Bio: Dr. Reus is a physical chemist by training, having earned his Ph.D. from Harvard in the field of molecular electronics. Since graduate school, he has been cross-training in statistics and parallel computing in order to apply his scientific expertise to problems in cyberdefense. Dr. Reus lives near the Chesapeake bay with his wife and three children.
11:25–11:50: Squeezing Performance out of Arkouda [slides | video w/ Q&A]
Elliot Ronaghan (Cray, a Hewlett Packard Enterprise company)
Abstract: This talk will highlight optimizations made to Arkouda, a Python package backed by Chapel that provides a key subset of the popular NumPy and Pandas interfaces at HPC scales. Optimizations such as aggregating communication have significantly improved Arkouda’s performance across a wide range of architectures. Key optimizations and benchmark results will be shown on architectures including a single node server, Ethernet and InfiniBand clusters, and a 512 node Cray supercomputer.
11:50–12:00:  Break
Applications of Chapel
Session chair: Engin Kayraklioglu (Cray/HPE)
12:00–12:25:  Development of Parallel CFD Applications on Distributed Memory with Chapel [slides | video | Q&A]
Matthieu Parenteau, Simon Bourgault-Cote, Frederic Plante, Eric Laurendeau (Polytechnique Montreal)
Abstract: Traditionally, Computational Fluid Dynamics (CFD) software uses Message Passing Interface (MPI) to handle the parallelism over distributed memory systems. For a new developer, such as a student or a new employee, the barrier of entry can be high and more training is required for each particular software package, which slows down the research process on actual science. The Chapel programming language offers an interesting alternative for research and development of CFD applications.

In this paper, the developments of two CFD applications are presented: the first one as an experiment by re-writing a 2D structured flow solver and the second one as writing from scratch a research 3D unstructured multi-physics simulation software. Details are given on both applications with emphasis on the Chapel features which were used positively in the code design, in particular to improve flexibility and extend to distributed memory. Some performance pitfalls are discussed with solutions to avoid them.

The performance of the unstructured software is then studied and compared to a traditional open-source CFD software package programmed in C++ with MPI for communication (SU2). The results show that our Chapel implementation achieves performances similar to other CFD software written in C and C++, thus confirming that Chapel is a viable language for high-performance CFD applications.

12:30–12:55:  Computing Hypergraph Homology in Chapel [slides | video w/ Q&A]
Jesun S. Firoz (Pacific Northwest National Laboratory), Louis Jenkins (University of Rochester), Cliff Joslyn, Brenda Praggastis, Emilie Purvine, Mark Raugas (Pacific Northwest National Laboratory)
Abstract: In this paper, we discuss our experience in implementing homology computation, in particular the Betti number calculations in Chapel Hypergraph Library (CHGL). Given a dataset represented as a hypergraph, a Betti number for a particular dimension k indicates how many k-dimensional ‘voids’ are present in the dataset. Computing the Betti numbers involve various array-centric and linear algebra operations. We demonstrate that implementing these operations in Chapel is both concise and intuitive. In addition, we show that Chapel provides language constructs for implementing parallel and distributed execution of the linear algebra kernels with minimal effort. Syntactically, Chapel provides succinctness of Python, while delivering comparable and better performance than C++-based and Julia-based packages for calculating the Betti numbers respectively.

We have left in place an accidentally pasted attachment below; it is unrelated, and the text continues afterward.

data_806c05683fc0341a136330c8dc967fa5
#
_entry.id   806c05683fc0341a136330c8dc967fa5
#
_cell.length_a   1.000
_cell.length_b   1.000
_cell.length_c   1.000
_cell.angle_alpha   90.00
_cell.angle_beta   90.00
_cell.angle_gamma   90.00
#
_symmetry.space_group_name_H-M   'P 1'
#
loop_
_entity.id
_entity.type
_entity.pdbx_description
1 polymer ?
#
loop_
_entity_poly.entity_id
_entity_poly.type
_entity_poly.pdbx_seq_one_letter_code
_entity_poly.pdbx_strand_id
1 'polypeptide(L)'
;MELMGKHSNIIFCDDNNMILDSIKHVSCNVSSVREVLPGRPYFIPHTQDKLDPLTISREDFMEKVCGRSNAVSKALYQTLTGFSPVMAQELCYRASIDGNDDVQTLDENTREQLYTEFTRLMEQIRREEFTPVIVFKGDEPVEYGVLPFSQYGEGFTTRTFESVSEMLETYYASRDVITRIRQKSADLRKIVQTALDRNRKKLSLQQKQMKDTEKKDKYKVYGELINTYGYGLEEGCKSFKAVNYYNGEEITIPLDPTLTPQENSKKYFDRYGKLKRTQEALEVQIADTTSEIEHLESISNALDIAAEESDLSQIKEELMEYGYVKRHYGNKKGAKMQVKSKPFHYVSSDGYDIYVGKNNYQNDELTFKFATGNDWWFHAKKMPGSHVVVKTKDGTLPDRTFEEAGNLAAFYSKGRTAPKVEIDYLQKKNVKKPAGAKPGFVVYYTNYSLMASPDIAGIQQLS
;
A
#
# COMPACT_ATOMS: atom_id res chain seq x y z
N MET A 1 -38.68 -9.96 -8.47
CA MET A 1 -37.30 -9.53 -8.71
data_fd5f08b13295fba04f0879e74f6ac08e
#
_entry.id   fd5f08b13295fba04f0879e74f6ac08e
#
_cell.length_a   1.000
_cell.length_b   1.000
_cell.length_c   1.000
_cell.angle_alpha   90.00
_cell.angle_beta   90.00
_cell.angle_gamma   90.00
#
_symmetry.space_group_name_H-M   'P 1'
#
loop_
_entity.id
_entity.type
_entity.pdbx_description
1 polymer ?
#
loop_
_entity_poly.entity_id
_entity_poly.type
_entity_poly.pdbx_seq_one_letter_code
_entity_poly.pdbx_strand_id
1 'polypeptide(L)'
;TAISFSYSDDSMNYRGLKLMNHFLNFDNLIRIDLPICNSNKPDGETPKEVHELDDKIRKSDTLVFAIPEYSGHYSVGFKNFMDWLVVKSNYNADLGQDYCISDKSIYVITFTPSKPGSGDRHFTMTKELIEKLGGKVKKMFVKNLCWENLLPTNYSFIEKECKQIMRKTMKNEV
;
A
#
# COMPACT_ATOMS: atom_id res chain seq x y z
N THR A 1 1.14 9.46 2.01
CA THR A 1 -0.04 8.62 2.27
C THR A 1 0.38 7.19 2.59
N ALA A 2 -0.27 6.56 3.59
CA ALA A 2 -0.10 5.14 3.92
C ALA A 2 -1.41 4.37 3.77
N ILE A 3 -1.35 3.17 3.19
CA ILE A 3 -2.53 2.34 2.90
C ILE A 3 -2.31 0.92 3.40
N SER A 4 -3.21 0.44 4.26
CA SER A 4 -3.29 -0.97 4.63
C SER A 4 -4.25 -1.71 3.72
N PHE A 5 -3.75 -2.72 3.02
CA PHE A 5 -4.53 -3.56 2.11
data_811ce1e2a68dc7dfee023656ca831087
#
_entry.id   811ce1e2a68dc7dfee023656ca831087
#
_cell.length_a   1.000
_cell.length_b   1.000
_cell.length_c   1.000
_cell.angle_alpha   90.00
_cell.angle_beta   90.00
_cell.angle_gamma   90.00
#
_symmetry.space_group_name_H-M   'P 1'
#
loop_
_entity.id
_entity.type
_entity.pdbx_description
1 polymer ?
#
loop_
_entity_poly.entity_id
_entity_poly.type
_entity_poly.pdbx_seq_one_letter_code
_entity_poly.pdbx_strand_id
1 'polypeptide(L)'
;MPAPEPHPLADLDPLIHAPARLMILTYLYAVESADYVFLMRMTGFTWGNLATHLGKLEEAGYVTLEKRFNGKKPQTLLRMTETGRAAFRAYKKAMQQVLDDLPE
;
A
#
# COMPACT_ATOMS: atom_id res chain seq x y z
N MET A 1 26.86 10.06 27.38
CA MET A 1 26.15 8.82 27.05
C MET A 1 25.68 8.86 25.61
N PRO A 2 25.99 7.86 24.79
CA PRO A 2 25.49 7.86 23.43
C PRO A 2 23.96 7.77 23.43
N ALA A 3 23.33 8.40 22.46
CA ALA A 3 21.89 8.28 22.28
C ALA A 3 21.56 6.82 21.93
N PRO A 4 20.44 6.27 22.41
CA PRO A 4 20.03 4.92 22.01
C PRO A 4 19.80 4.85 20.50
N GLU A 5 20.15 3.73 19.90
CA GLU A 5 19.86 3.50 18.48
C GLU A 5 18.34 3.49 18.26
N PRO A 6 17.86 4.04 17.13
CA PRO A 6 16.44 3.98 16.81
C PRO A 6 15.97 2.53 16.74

1:00–1:15:  Exploring Chapel Productivity Using Some Graph Algorithms [slides | video w/ Q&A]
Richard F. Barrett, Jeanine Cook, Stephen L. Olivier, Omar Aaziz, Christipher D. Jenkins, Courtenay T. Vaughan (Sandia National Laboratories)
Abstract: A broad set of data science and engineering questions may be organized as graphs, providing a powerful means for describing relational data. Although experts now routinely compute graph algorithms on huge, unstructured graphs using high performance computing (HPC) or cloud resources, this practice hasn’t yet broken into the mainstream. Such computations require great expertise, yet users often need rapid prototyping and development to quickly customize existing code. Toward that end, we are exploring the use of the Chapel programming language as a means of making some important graph analytics more accessible, examining the breadth of characteristics that would make for a productive programming environment, one that is expressive, performant, portable, and robust.

In this talk we describe our early explorations of this space, based on miniTri, a miniapp from the Mantevo suite, and the mean hitting time algorithm, one of the analytics being explored within Grafiki, both of which are designed for use on distributed memory parallel processing environments. These implementations have been posed in terms of key linear algebra operations and algorithms, specifically sparse matrix-matrix multiplication, operating on integer datatypes, and the Conjugate Gradient method, based on a graph Laplacian matrix.

1:20–1:45:  Simulating Ultralight Dark Matter in Chapel [slides | video w/ Q&A]
Nikhil Padmanabhan, (Yale University), Elliot Ronaghan (Cray, a Hewlett Packard Enterprise Company), J. Luna Zagorac (Yale University), Richard Easther (University of Auckland)
Abstract: This talk summarizes the development of a Chapel astrophysics code to simulate the dynamics of ultralight dark matter. The talk has three broad goals - (i) to demonstrate that current versions of Chapel can achieve good performance and scalability for real-world workloads, (ii) to describe the experience of writing a research code in Chapel, and (iii) to highlight some of the simulation results we have achieved using this code. This project originated from a lightning talk at CHIUW 2019, and is a Chapel-centric update of results at PAW-ATM 2019.